High-end watch fairs have long been a fixture in Switzerland, where nearly 57,500 people work in the country's world-renowned watchmaking industry. (Credit: Fabrice COFFRINI / AFP)S
witzerland's top luxury watch fair will resurface this week in Geneva after two years of pandemic-induced virtual shows, but Ukraine's raging conflict and Covid lockdowns in China could dampen the mood.The Watches and Wonders show, taking place from Wednesday until April 5, will this year see 38 of the biggest high-end watch brands, including Rolex, Patek Philippe, Cartier and Tag Heuer, gathered under one roof.
"We are extremely happy to have succeeded in setting up this major fine-watchmaking event in a difficult health and human context," Emmanuel Perrin, head of the Foundation High Horology (FHH) said in a statement.
"After two years of pandemic
and 100 percent digital editions, it was important to be able to gather again the main actors of our industry."
High-end watch fairs have long been a fixture in Switzerland
, where nearly 57,500 people work in the country's world-renowned watchmaking industry.
Many retailers make an annual trip to Switzerland during the fair season to put in orders for the year.
But in the digital age, this show has also become a precious communications
tool for reaching watch fans, with videos and presentations from the event available to all online.
The 2022 edition, being held in Geneva's Palexpo conference centre, had been expected to signal the triumphant return of in-person hobnobbing over exquisite timepieces, and booming business for their creators.
After taking a beating during the first pandemic year in 2020, when exports plunged 21.8 percent, the Swiss watchmaking industry
saw a spectacular rebound last year.
Watch exports soared 31.2 percent in 2021, according to Swiss customs, surpassing not only their pre-pandemic level, but also the record-high of 2014.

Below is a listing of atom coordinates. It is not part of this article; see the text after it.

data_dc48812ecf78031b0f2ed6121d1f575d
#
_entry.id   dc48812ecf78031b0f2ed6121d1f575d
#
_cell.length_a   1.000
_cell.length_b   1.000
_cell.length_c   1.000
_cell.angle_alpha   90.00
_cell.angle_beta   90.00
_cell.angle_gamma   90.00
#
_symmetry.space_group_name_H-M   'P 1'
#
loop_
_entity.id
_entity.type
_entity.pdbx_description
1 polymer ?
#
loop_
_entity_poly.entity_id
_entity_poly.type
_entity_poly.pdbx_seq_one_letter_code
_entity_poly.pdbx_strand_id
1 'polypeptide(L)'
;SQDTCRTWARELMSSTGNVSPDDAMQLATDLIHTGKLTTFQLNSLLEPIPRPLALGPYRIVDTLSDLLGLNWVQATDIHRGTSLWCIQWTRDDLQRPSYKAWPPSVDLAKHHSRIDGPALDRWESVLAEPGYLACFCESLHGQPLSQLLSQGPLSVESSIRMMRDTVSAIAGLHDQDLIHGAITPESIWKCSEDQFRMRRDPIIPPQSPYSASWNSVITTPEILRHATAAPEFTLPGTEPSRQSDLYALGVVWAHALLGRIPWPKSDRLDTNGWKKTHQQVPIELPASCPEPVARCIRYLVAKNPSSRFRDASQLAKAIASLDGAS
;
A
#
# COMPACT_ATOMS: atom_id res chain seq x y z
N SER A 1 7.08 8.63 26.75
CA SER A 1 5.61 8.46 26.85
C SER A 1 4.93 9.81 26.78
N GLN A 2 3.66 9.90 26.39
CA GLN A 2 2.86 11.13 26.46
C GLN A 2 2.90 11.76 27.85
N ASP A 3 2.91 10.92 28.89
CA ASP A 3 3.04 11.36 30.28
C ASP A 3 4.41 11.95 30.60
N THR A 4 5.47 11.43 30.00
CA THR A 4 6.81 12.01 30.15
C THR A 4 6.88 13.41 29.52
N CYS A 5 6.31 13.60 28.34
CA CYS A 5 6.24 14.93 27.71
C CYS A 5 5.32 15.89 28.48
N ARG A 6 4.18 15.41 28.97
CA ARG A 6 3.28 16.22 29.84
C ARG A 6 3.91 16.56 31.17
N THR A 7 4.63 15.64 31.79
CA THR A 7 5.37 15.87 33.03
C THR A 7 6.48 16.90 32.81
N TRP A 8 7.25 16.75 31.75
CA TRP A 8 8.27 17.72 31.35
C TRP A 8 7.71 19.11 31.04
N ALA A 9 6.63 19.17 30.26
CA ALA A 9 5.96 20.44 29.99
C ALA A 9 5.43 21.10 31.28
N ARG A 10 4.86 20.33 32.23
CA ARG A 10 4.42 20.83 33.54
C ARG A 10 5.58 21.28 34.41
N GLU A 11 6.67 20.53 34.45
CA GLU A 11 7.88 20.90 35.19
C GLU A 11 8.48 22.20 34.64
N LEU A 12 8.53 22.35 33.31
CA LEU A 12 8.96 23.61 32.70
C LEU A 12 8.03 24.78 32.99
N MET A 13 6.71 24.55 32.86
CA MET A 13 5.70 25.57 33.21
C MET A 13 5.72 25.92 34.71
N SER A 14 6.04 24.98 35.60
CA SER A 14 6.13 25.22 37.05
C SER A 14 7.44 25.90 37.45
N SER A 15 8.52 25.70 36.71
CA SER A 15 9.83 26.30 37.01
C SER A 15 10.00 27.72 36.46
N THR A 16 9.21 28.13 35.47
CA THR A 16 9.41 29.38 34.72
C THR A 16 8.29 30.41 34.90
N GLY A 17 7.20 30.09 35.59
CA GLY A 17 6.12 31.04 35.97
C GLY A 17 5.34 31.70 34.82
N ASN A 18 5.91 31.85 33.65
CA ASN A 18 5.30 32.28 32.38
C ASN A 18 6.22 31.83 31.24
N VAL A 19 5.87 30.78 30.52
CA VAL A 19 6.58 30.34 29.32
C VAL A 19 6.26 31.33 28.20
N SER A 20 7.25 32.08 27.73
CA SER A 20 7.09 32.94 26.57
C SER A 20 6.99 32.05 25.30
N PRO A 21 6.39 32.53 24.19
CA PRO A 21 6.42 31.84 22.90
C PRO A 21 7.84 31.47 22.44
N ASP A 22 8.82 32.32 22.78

And during the first two months of this year, exports swelled nearly 15.7 percent compared to the same period last year, according to the Federation of the Swiss Watch Industry.
But the devastating conflict in Ukraine has put a damper on the jubilant mood.
Russia represented only 1.1 percent of Swiss watch exports last year, and a number of brands halted their exports to the country even before luxury goods were included in the European sanctions imposed over the war.
However, the sector is heavily dependent on tourism and on consumer confidence, both now dealt a fresh blow after two years of Covid chaos.
And Russia also happens to be a major supplier of diamonds, gold and other precious metals used by high-end watchmakers.
Ongoing large-scale Covid lockdowns in China
— one of the biggest markets for Swiss watches — has also cast a shadow over the industry and this week's show.
Some analysts have already lowered their 2022 forecasts.
Jon Cox, a top industry analyst with the Kepler Cheuvreux financial services company, recently slashed his outlook for the year from eight-percent growth to five, pointing to the drop in sales in Russia
and on wealthy Russians travelling abroad — plus the conflict's impact on European clients as a whole.
"Psychologically, when you have a war on the doorstep you are probably less likely to go out and buy luxury goods," he said.
However, he insisted Swiss watchmakers still had a lot to celebrate.
"Excluding what's happening in Ukraine, the watch industry is in very strong shape," he said, "probably the strongest it's been for decade or so".